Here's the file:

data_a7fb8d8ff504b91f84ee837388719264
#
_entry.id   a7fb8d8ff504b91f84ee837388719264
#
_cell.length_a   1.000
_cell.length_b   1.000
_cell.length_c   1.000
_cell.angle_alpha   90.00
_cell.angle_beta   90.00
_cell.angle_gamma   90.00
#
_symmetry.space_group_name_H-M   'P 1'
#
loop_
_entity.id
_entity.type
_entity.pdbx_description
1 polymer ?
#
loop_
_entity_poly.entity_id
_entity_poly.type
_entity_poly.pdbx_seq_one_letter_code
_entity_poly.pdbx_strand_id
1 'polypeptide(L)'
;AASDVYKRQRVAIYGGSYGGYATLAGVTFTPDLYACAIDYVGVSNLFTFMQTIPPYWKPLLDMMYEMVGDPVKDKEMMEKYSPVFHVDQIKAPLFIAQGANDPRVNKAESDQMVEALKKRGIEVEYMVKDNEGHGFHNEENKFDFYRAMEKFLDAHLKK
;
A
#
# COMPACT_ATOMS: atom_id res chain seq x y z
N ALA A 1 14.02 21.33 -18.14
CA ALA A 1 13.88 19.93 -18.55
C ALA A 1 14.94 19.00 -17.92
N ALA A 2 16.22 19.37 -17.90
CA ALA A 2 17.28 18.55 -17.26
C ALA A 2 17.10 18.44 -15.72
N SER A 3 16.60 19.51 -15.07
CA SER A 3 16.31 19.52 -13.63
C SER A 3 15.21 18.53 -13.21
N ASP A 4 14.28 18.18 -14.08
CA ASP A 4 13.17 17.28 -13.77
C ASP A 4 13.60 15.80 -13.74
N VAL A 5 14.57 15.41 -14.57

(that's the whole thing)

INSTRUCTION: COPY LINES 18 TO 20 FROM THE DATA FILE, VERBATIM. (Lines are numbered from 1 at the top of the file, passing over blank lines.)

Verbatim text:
1 polymer ?
#
loop_